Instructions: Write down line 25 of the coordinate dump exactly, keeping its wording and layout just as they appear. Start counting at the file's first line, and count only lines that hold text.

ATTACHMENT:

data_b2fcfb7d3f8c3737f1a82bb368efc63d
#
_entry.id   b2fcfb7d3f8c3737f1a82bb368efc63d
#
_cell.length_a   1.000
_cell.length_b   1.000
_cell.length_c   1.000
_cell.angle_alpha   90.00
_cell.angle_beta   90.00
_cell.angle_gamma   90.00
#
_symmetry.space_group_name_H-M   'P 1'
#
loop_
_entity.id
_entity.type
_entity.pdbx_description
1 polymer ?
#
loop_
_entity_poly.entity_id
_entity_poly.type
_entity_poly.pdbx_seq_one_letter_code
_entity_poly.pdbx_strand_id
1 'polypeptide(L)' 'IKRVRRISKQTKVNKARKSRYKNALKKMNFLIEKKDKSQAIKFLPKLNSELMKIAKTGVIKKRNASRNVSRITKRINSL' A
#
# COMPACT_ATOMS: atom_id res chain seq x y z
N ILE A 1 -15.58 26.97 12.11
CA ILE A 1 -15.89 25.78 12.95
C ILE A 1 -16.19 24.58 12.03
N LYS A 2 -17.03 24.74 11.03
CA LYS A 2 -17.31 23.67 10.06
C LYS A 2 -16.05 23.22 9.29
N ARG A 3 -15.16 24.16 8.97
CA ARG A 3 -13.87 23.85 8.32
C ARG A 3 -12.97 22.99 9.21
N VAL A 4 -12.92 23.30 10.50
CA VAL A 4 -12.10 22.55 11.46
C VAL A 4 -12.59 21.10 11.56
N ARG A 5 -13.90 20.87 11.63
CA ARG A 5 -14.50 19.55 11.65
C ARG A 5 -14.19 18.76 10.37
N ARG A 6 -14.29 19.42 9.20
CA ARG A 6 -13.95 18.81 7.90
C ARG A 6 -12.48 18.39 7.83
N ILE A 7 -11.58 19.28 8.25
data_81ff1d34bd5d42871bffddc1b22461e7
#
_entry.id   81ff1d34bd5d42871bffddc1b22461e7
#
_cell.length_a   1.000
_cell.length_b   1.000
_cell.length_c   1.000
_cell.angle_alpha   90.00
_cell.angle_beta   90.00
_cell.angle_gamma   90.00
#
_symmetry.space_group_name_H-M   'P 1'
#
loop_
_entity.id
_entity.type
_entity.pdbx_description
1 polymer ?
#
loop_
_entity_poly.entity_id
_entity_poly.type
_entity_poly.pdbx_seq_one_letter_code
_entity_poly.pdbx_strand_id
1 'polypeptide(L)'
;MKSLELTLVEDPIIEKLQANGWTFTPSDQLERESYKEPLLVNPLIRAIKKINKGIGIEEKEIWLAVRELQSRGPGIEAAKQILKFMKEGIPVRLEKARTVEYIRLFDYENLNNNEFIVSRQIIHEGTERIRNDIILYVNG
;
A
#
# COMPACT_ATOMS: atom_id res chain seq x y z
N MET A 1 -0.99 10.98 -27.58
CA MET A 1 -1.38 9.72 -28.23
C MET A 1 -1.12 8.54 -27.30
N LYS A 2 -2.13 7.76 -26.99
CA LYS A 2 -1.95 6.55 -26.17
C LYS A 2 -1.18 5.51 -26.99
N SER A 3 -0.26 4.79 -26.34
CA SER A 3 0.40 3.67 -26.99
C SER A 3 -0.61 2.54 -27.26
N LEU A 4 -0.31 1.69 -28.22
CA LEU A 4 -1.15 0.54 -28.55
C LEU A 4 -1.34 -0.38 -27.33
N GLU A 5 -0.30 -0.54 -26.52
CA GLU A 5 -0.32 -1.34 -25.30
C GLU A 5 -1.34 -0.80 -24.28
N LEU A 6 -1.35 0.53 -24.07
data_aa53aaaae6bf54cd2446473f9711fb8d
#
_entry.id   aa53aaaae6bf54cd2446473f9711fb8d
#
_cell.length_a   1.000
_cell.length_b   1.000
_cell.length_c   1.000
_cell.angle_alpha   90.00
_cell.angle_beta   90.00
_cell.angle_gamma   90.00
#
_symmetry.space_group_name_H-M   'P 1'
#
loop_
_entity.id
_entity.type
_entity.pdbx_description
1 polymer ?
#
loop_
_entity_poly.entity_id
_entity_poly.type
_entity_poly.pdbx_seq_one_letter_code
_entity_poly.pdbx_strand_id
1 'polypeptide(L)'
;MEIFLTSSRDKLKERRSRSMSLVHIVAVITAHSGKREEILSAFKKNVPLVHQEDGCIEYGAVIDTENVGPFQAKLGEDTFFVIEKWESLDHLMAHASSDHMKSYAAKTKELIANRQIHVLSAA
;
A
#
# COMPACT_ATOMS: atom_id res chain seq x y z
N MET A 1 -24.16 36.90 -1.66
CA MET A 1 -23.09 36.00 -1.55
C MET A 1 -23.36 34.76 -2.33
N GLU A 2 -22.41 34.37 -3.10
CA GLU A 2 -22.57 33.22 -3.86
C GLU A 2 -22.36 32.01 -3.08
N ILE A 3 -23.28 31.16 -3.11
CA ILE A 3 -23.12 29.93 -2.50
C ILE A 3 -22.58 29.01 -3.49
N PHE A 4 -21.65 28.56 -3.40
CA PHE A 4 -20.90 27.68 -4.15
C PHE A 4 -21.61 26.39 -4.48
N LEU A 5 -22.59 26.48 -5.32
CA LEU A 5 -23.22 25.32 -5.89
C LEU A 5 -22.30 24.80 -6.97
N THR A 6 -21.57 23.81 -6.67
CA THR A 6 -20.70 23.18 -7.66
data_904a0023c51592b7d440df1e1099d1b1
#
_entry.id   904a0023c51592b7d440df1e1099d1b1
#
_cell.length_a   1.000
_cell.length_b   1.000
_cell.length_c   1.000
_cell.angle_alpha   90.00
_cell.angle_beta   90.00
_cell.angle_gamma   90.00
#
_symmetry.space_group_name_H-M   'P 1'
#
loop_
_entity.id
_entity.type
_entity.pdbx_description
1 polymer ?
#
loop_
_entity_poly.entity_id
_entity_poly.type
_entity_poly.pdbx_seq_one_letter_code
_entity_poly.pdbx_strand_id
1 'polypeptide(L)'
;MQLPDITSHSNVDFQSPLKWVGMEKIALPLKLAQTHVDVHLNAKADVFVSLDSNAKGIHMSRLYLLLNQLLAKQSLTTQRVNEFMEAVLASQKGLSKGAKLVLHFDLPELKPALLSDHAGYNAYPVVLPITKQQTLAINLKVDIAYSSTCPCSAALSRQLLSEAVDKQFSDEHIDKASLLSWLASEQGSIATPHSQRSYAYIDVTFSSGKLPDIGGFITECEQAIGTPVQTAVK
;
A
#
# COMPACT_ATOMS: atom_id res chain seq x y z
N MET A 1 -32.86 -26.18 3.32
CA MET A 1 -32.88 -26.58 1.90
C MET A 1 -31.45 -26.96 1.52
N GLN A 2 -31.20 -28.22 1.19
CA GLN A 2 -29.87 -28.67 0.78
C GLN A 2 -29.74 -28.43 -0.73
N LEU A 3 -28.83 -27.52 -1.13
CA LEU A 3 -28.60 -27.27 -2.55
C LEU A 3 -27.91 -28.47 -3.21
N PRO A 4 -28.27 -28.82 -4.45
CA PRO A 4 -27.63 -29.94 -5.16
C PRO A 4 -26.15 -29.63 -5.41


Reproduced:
1 'polypeptide(L)' 'IKRVRRISKQTKVNKARKSRYKNALKKMNFLIEKKDKSQAIKFLPKLNSELMKIAKTGVIKKRNASRNVSRITKRINSL' A